Bainbridge or Bambridge, Christopher
Bainbridge Or Bambridge, Christopher archbishop of York, and cardinal-priest of the Roman Church, was born at Hilton, in Westmoreland, and educated at Queen's College, Oxford, of which he became provost in 1495. He was afterward a liberal benefactor to his college. In 1503 he became dean of York; in 1505 dean of Windsor. In 1507 he was advanced to the see of Durham, and was translated the next year to the archbishopric of York. Bainbridge distinguished himself chiefly by his embassy from King Henry VIII to Pope Julius II, who created him cardinal of St. Praxede in March, 1511. His letter to King Henry VIII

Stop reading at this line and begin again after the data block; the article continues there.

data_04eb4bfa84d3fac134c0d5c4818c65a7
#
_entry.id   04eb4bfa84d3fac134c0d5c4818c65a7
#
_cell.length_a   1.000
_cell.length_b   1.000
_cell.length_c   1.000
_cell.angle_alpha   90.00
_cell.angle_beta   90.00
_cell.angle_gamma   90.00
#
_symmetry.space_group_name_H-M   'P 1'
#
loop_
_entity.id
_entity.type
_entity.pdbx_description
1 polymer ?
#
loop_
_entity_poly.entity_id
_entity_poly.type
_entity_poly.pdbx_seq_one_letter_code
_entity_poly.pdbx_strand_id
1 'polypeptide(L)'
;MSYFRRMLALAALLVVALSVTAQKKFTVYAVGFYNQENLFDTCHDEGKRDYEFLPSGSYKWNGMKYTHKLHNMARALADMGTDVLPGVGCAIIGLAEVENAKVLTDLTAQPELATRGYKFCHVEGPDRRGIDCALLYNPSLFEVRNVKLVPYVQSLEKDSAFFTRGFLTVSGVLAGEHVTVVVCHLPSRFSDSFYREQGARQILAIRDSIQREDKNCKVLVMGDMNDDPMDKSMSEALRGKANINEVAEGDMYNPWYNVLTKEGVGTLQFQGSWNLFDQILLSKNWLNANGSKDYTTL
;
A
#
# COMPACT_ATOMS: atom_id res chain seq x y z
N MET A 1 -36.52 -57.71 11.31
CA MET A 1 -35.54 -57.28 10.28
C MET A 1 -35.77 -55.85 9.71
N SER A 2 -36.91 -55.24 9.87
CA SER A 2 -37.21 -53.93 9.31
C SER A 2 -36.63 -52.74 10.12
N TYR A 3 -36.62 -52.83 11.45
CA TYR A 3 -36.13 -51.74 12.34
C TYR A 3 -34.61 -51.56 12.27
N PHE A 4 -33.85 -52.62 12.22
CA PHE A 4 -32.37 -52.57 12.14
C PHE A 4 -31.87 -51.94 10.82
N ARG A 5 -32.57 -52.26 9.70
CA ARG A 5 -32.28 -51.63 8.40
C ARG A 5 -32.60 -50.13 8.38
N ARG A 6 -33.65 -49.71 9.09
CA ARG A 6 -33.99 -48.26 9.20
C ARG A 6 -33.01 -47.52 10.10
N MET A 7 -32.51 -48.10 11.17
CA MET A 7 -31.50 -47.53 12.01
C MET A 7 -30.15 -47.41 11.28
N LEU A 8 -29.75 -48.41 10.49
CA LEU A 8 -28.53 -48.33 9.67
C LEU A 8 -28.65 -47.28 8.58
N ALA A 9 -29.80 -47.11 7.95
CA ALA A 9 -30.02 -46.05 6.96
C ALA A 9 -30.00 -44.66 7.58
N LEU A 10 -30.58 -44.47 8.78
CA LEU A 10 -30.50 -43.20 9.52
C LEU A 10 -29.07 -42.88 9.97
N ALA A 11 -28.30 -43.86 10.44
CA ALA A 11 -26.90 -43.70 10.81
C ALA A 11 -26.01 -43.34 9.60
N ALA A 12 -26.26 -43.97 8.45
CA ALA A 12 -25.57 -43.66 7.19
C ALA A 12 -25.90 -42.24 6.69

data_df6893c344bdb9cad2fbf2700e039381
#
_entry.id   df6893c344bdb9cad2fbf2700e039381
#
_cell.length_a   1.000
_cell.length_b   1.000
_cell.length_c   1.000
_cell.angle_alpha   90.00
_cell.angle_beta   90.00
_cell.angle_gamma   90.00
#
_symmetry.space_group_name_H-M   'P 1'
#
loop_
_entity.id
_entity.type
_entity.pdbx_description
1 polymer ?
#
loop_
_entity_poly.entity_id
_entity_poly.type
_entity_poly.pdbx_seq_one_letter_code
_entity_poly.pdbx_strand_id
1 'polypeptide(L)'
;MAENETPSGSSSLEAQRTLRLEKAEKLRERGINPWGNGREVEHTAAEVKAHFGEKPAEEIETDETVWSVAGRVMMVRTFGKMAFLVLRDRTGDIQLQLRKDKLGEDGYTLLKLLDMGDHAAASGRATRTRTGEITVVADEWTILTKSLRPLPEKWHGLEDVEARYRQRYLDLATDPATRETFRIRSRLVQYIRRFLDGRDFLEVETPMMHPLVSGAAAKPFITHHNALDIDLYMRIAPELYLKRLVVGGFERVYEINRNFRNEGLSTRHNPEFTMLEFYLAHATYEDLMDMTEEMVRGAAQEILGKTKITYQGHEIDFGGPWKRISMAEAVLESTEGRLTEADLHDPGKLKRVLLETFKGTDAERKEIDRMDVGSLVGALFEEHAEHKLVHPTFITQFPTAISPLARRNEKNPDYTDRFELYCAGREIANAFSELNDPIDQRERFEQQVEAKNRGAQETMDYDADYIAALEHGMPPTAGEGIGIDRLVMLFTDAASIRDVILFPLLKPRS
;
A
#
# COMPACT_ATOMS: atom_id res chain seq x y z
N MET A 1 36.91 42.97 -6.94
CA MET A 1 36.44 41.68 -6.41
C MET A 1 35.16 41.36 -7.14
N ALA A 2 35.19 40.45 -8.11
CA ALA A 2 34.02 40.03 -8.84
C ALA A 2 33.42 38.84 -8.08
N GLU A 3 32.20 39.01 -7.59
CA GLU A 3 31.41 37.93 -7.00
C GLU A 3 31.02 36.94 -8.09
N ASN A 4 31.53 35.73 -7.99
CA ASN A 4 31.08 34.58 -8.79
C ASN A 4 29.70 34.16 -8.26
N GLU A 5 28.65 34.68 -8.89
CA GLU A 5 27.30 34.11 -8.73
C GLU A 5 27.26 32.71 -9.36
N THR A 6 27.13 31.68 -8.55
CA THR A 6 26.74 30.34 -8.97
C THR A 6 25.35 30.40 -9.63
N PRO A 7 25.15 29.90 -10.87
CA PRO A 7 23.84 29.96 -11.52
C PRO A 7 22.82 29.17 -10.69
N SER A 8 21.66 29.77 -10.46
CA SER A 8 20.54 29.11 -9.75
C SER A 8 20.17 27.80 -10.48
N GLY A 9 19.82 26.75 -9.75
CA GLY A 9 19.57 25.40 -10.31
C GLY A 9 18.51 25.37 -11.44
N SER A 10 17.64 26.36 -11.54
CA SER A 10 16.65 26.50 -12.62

concerning the pope's bull, giving him the title of Most Christian King, is extant in Rymer's Faedera (edit. 1704-1735, 13:376). Cardinal Bainbridge died at Rome, July 14, 1514. His death was caused by poison administered by Rinaldo de Modena, a priest whom he had employed in menial offices, and who, after confessing that he was suborned to this act by Sylvester de Giglis, bishop of Worcester, who was at that time envoy from King Henry VIII to Rome, committed suicide. See Engl. Cyclop. s.v.; Biog. Britan. ed. 1778, 1:515; Wood, Athenae Oxon. ed. Bliss, 2:702.